Sunday, 3 June 2012
Review of 'The Lost World Of British Communism', Raphael Samuel, Verso £19.99
“I once defined Stalinism as bureaucratic centrism, and events brought a series of corroborations of the correctness of this definition. However, it is obviously obsolete today. The interests of the Bonapartist bureaucracy can no longer be reconciled with centrist hesitation and vacillation. In search of reconciliation with the bourgeoisie, the Stalinist clique can enter alliances only with the most conservative groupings among the international labour aristocracy. This has acted to fix definitively the counter-revolutionary character of Stalinism on the international arena."Leon Trotsky
Raphael Samuel’s book consists of three separate articles reprinted from the New Left Review written in the mid-1980s. His primary purpose for writing the book remains unclear, although it is common for political activists to put down in writing their understanding of events that have played a crucial role in their political development. Penned amidst a bitter faction fight inside the British Communist Party for political control the book does almost nothing to further our understanding of Stalinism.
The book is part autobiographical, part “social history” and part “history from below”. It is almost hybrid. Most of the book takes the form of a polemic about Samuel’s life inside the British Communist Party. Given the political nature of his subject, the book is remarkably free of political analysis. He also has selective amnesia towards the betrayals of the Communist Party both in the USSR and Britain.
Samuel had a very romantic view of his time in the CP and tended to see his party through rose-tinted spectacles. Its betrayals are glossed over. He says nothing of the Show Trials that were responsible for the murder of hundreds of thousands of old Bolsheviks. The countless betrayals of the working class by Stalinism remain untouched.
A further deadly weakness of the book is Samuel’s failure to place his account of British Communism within its international context. This gives the book a one-sided feel to it. When mentions international events they are uninformed and simplistic.
It is perhaps a little strange that while he had a disdain for the undisciplined nature various left groups and publications, he later joined Samuel missed the time when Stalinism had political control over the working class.
Life in the Party
Samuel was a teenager when he joined the CP and the CPHG (Communist Party Historians Group). "Like many Communists of my time, I combined a powerful sense of apartness with a craving for recognition, alternating gestures of defiance with a desire to be ordinary and accepted as one of the crowd. If one wanted to be charitable, one might say that it was the irresolvable duality on which British Communists find themselves impaled today."
Samuel was part of a historical phenomenon. Born in 1934 he had a relatively comfortable childhood and was educated at a private school. During his late childhood, he would have been schooled by his mother who was in the Communist Party about the defeat of Nazi Germany, continued global economic depression and the Second World War. His teenage years would be coloured by the continued rise of Stalinism, the further betrayal of the Russian revolution, and the rise to global eminence of American capitalism.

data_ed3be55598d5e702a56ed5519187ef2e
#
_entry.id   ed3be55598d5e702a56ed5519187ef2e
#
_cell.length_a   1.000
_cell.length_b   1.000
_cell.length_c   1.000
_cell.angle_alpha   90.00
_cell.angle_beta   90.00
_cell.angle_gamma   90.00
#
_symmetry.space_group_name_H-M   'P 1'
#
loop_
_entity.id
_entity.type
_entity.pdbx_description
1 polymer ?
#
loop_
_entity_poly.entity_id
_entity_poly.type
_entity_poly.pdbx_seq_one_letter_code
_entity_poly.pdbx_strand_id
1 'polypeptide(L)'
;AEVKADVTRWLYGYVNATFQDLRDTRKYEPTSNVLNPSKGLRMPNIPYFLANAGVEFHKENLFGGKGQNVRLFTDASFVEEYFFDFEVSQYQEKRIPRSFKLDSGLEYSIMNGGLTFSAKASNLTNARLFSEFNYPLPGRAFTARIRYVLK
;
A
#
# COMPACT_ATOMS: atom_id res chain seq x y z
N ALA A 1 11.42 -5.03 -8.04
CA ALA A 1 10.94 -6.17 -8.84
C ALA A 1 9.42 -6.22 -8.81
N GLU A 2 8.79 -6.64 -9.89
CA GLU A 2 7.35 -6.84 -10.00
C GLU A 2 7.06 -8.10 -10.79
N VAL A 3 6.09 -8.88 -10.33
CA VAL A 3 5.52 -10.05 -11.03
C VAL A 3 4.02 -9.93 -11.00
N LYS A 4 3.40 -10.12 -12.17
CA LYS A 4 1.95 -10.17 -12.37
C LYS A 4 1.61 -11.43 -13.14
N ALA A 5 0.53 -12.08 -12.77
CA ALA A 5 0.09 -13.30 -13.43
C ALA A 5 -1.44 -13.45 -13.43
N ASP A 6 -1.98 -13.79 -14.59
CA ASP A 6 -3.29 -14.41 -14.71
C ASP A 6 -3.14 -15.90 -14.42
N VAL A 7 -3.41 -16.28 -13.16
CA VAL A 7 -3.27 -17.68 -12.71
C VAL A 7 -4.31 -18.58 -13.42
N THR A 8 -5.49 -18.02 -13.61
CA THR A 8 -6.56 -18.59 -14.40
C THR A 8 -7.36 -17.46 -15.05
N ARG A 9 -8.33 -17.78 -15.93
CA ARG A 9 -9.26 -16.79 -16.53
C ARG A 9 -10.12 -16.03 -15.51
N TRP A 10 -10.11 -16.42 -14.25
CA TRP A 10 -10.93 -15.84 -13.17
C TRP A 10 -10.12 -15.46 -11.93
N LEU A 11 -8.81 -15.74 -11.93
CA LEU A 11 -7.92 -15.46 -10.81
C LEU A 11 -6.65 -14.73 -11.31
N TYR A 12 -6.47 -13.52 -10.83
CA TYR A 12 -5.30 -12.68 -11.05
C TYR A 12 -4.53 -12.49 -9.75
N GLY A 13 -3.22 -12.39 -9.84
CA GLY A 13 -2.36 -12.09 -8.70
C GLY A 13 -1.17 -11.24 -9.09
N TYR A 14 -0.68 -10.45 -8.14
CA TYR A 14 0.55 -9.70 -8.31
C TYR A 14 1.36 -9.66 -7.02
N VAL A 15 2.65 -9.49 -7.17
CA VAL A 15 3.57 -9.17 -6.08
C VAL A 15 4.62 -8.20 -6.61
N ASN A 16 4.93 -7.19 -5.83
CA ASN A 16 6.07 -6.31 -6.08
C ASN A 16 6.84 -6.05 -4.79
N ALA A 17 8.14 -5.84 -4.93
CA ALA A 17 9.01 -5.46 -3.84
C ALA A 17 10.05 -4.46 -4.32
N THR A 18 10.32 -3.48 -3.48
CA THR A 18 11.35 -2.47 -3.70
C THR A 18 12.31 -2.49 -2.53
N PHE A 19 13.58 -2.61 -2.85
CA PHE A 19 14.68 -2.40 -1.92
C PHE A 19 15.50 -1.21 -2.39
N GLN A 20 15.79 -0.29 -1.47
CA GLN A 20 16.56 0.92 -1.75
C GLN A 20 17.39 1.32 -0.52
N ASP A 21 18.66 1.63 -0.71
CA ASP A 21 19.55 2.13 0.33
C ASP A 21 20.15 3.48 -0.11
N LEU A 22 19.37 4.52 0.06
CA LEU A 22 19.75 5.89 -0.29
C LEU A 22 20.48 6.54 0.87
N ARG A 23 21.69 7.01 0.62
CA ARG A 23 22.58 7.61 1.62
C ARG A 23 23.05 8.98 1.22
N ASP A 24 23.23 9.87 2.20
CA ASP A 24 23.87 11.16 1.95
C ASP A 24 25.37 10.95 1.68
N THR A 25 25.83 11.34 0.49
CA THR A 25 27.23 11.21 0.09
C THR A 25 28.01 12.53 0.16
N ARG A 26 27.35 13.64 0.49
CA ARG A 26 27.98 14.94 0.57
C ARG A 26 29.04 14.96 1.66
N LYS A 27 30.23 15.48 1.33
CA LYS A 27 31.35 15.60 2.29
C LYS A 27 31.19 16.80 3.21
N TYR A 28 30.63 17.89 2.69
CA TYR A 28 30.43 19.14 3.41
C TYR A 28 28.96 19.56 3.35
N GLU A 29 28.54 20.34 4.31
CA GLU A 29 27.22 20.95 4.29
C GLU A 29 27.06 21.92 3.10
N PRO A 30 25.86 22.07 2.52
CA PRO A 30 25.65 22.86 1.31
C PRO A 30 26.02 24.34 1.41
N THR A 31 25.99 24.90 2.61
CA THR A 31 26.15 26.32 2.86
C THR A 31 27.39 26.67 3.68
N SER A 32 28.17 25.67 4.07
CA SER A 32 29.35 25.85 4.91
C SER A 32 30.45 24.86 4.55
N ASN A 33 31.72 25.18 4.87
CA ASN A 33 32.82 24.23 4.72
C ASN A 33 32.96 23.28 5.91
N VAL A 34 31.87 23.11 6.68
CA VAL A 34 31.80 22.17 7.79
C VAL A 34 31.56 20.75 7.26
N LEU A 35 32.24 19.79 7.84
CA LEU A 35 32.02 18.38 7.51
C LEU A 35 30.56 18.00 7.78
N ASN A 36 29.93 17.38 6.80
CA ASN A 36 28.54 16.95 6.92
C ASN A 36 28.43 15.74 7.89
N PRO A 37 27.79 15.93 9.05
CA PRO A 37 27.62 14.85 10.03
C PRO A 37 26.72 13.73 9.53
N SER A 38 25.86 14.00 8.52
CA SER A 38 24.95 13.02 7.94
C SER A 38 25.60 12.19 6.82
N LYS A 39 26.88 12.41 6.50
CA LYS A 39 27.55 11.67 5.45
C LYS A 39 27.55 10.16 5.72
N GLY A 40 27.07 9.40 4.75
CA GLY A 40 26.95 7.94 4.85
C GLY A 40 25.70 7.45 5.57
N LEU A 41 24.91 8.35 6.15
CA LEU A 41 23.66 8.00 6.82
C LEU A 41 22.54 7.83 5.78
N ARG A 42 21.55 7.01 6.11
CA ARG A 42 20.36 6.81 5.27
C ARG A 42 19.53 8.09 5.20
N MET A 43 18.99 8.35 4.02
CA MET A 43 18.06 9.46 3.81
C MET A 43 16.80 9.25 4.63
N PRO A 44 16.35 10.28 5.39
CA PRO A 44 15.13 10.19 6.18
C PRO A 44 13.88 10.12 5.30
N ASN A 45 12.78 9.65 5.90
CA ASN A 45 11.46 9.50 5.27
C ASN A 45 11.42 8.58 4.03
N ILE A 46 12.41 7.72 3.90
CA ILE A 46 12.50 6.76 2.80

The book contains significant autobiographical reminisces of Samuels parent's life inside the party. Their experience and his inside the party will strike a chord with any political activist whose party became their life, socially, politically, and morally.
While membership of such a party does engender a strong sense of loyalty, Samuel’s point-blank refusal to criticise and draw conclusions from the betrayals of Stalinism is a severe weakness of the book.
It is debatable to what extent Samuel was a Stalinist, but his refusal to criticise the "rights and wrongs" of his party certainly makes him apologist of their betrayals. He did exhibit a Stalinist like disdain for the revolutionary capacity of the working class and was extremely hostile to Trotskyism.
As was said earlier Samuel laments about the time Stalinist parties had control of the working class. As Eric Hobsbawm states the book is “full of melancholy empathy for an irrecoverable past, Communism is as ‘a doomed, flawed but noble faith.”. This quote should be taken with a large pinch of salt, Hobsbawm also talks about the October revolution in the same way.
Samuel use of anecdotes to try to explain complicated political and theoretical problems can only take you so far. He quotes a letter sent in 1926 from the party secretary in St Pancras to the London District asking for advice: "... Mrs Kingston, although she has passed party training, and is, therefore, a full member of the party, does not accept the materialist conception of history, and she believes that communism is founded on idealism and not on materialism. She is trying to form a group of people who think the same”. On hearing this, any orthodox Marxist would ask why my party is recruiting idealists. Is there something wrong with the method of the party.
While it is essential to understand the political opinions of party members and people do make history Samuel’s approach was not an orthodox one.
As one orthodox Marxist once wrote “Men make their history, but they do not make it as they please; they do not make it under self-selected circumstances, but under the circumstances existing already, given and transmitted from the past. The tradition of all dead generations weighs like a nightmare on the brains of the living. And just as they seem to be occupied with revolutionizing themselves and things, creating something that did not exist before, precisely in such epochs of revolutionary crisis they anxiously conjure up the spirits of the past to their service, borrowing from them names, battle slogans, and costumes in order to present this new scene in world history in time-honored disguise and borrowed language.”
Alternatively, “In the social production of their life, men enter into definite relations that are indispensable and independent of their will; these relations of production correspond to a definite stage of development of their material forces of production. The sum total of these relations of production constitutes the economic structure of society — the real foundation, on which rises a legal and political superstructure and to which correspond definite forms of social consciousness. The mode of production of material life determines the social, political and intellectual life process in general. It is not the consciousness of men that determines their being, but, on the contrary, their social being that determines their consciousness”.